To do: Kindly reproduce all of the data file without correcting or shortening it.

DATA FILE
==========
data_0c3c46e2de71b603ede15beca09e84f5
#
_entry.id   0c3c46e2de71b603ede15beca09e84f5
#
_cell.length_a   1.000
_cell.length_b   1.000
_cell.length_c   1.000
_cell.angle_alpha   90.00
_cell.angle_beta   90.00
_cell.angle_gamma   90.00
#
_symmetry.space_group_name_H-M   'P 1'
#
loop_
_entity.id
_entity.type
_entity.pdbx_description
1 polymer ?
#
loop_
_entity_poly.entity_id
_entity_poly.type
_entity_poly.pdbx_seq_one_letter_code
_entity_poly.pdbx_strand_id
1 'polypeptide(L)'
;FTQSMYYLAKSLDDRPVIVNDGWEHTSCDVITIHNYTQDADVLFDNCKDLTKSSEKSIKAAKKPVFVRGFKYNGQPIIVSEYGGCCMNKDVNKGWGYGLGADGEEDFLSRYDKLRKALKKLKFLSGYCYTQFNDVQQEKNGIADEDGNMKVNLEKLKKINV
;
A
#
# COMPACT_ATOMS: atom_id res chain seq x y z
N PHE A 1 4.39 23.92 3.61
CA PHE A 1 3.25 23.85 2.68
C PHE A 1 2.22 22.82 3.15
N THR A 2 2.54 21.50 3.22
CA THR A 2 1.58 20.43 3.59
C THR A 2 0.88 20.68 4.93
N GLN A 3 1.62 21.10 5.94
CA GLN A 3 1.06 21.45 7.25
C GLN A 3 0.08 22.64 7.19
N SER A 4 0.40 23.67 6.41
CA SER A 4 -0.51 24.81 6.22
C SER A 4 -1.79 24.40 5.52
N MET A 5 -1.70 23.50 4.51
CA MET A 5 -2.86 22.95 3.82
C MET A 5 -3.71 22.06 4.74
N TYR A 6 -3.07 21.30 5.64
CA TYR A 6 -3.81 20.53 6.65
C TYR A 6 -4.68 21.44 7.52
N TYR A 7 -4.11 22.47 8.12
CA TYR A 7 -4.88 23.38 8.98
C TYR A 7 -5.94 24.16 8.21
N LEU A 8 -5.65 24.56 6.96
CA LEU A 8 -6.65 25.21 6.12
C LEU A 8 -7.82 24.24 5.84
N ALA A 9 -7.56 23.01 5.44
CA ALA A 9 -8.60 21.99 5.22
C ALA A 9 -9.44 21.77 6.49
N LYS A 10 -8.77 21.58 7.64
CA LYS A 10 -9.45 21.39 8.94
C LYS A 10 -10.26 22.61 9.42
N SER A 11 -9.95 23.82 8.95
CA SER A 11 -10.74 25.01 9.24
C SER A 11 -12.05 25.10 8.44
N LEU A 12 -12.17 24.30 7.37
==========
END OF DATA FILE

data_0c3c46e2de71b603ede15beca09e84f5
#
_entry.id   0c3c46e2de71b603ede15beca09e84f5
#
_cell.length_a   1.000
_cell.length_b   1.000
_cell.length_c   1.000
_cell.angle_alpha   90.00
_cell.angle_beta   90.00
_cell.angle_gamma   90.00
#
_symmetry.space_group_name_H-M   'P 1'
#
loop_
_entity.id
_entity.type
_entity.pdbx_description
1 polymer ?
#
loop_
_entity_poly.entity_id
_entity_poly.type
_entity_poly.pdbx_seq_one_letter_code
_entity_poly.pdbx_strand_id
1 'polypeptide(L)'
;FTQSMYYLAKSLDDRPVIVNDGWEHTSCDVITIHNYTQDADVLFDNCKDLTKSSEKSIKAAKKPVFVRGFKYNGQPIIVSEYGGCCMNKDVNKGWGYGLGADGEEDFLSRYDKLRKALKKLKFLSGYCYTQFNDVQQEKNGIADEDGNMKVNLEKLKKINV
;
A
#
# COMPACT_ATOMS: atom_id res chain seq x y z
N PHE A 1 4.39 23.92 3.61
CA PHE A 1 3.25 23.85 2.68
C PHE A 1 2.22 22.82 3.15
N THR A 2 2.54 21.50 3.22
CA THR A 2 1.58 20.43 3.59
C THR A 2 0.88 20.68 4.93
N GLN A 3 1.62 21.10 5.94
CA GLN A 3 1.06 21.45 7.25
C GLN A 3 0.08 22.64 7.19
N SER A 4 0.40 23.67 6.41
CA SER A 4 -0.51 24.81 6.22
C SER A 4 -1.79 24.40 5.52
N MET A 5 -1.70 23.50 4.51
CA MET A 5 -2.86 22.95 3.82
C MET A 5 -3.71 22.06 4.74
N TYR A 6 -3.07 21.30 5.64
CA TYR A 6 -3.81 20.53 6.65
C TYR A 6 -4.68 21.44 7.52
N TYR A 7 -4.11 22.47 8.12
CA TYR A 7 -4.88 23.38 8.98
C TYR A 7 -5.94 24.16 8.21
N LEU A 8 -5.65 24.56 6.96
CA LEU A 8 -6.65 25.21 6.12
C LEU A 8 -7.82 24.24 5.84
N ALA A 9 -7.56 23.01 5.44
CA ALA A 9 -8.60 21.99 5.22
C ALA A 9 -9.44 21.77 6.49
N LYS A 10 -8.77 21.58 7.64
CA LYS A 10 -9.45 21.39 8.94
C LYS A 10 -10.26 22.61 9.42
N SER A 11 -9.95 23.82 8.95
CA SER A 11 -10.74 25.01 9.24
C SER A 11 -12.05 25.10 8.44
N LEU A 12 -12.17 24.30 7.37